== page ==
kcG*:r7 1» proceeding rapidly, with
expectation that it will be ready for
the opening early in the fall.
The second probably will be the
Point Isabel hotel.
In the meantime new apartments
are going up in various parts of the
For the accommodation of those
■ who prefer a living room, a bed
room. a kitchenette, bath, and so on.
And they are not to he high in
One man, not a business man hut
one who has demonstrat'd his eapa
«ity for business in various ways,
declares rentals are too hij^t. at
least in some cases.
So he plans to rent spur •< !s in
which he is interested on what he
says is a more moderate basis.
He will rent for $45 to $.'5. Will
furnish the apartment complete, sup
ply lights and water, electric re-,
frigeration. garage ard other fa-(
eililles- The apartments to include;
a living room, bedroom, kitchenette,
ard bathroom.
That should intrrr«-t visitors plan
i T- on spending a few months.
,«. o*h"'S who want to stay.
• • •
THE STATE TAX board cuts the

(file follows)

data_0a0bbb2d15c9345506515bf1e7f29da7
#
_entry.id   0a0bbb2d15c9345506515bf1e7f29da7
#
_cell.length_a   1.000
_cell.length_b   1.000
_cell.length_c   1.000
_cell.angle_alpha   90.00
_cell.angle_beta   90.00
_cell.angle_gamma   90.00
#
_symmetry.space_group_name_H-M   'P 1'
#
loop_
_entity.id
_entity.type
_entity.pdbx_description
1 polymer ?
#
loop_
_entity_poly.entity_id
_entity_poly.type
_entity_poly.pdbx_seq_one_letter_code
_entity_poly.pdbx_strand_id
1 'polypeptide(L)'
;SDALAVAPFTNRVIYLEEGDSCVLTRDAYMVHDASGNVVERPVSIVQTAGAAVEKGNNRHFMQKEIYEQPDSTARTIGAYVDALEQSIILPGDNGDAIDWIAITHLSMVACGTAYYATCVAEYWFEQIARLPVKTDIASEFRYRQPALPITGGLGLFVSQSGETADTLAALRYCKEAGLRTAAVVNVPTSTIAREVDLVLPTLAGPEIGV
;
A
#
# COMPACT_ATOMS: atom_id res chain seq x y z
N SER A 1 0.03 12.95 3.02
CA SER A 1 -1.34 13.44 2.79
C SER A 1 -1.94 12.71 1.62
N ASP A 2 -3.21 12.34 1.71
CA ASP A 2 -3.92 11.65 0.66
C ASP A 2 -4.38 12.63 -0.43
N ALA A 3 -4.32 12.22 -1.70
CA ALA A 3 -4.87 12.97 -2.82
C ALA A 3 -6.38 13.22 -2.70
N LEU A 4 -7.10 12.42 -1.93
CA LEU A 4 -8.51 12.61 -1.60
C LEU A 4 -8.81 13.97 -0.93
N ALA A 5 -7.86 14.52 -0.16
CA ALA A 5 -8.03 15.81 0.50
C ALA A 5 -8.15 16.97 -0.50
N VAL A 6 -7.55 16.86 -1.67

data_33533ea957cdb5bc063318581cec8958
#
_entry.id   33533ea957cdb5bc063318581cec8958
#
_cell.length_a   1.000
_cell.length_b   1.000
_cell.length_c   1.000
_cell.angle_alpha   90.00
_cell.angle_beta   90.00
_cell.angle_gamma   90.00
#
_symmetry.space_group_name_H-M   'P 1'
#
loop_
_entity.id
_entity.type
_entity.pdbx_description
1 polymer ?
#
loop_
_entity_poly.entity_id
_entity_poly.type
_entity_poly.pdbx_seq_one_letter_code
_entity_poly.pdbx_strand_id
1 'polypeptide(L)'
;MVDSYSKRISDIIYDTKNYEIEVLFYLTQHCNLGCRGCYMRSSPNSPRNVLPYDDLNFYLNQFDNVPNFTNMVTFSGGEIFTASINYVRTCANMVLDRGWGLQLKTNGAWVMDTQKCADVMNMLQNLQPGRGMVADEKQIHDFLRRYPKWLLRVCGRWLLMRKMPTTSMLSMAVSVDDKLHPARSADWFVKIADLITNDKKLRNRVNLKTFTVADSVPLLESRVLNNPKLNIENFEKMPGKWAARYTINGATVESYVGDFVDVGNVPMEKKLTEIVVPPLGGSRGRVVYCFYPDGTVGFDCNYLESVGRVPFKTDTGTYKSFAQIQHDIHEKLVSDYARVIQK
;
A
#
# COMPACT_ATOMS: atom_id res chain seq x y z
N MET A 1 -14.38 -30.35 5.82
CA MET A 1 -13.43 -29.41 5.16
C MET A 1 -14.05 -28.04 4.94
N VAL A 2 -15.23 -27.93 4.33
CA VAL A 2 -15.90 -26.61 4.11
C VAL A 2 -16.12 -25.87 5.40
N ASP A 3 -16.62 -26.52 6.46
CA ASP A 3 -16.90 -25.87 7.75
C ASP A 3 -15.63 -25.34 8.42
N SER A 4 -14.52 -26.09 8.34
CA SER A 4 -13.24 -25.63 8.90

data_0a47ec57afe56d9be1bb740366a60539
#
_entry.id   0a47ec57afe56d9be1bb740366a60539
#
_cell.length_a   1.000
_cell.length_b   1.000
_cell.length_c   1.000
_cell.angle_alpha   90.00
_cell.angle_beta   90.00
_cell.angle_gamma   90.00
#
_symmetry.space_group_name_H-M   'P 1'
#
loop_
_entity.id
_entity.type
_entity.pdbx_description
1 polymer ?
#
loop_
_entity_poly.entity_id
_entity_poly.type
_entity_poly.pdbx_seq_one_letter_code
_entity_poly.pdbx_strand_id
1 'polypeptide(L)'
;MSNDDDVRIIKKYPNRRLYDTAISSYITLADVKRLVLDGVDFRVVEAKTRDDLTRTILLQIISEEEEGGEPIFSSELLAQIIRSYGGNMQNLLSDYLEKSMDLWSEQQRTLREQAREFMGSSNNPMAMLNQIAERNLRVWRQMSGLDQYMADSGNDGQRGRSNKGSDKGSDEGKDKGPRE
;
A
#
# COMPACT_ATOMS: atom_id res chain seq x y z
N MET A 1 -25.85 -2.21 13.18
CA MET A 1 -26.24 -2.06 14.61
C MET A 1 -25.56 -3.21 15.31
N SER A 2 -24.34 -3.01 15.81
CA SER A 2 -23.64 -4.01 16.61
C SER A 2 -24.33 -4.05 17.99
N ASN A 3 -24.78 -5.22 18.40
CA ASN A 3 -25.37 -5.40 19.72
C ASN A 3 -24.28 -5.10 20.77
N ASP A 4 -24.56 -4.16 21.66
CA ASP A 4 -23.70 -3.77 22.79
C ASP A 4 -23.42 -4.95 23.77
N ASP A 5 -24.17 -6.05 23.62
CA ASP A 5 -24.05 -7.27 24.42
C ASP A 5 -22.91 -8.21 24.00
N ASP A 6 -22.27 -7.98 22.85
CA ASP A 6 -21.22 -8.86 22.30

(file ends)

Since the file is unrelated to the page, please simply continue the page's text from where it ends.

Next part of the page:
ad valorem tax for the year from 25
to ?2 rents.
A reduction of three cents, and
compared with the ad valorem tax
of previous administrations, a re- ,
m d.i-tion of six cents.
™ Any tax reduction, whatever its
sire, always meets with the ap
proval of the taxpayer.
With income taxes, surtaxes, occu
pation taxes, automobile licenses,
school taxes, drainage taxes, water
tax's, bond taxes, and a thousand
ard one other taxes—well, the tax
payer is an uncomplaining felbw
after ell- # . .
I BICE FARMER? np in the Whar
tor district are fighting over their
voter supply.
Irrigationists in this section -an
npp-eciate the situation.
Although they have never come to
Flows over the matter.
,\r,d work that is row going on
holds forth promise that it will be
accessary to fight over the water
supnly at any time.
Mare concrete lined canals are
goirg in here in the Valley than
-vr before.
Will help to reduce waste, stop
seepage, reclaim land, and otherwise
prove valuable.
4-d wHl eut the water used in
Fnf wherever canals are cement
Mrs. Wilmans To
Fight Ballot Bar
Will Seek Mandamus
Of Supreme Courl
To Stop Vote Count
Candidate Asserts
DALLAS. July 17—(A*)—Mrs. Edit!
Wilmans. candidate for governor,
clar-'d here today that she woul<
seek a supreme court mandamus for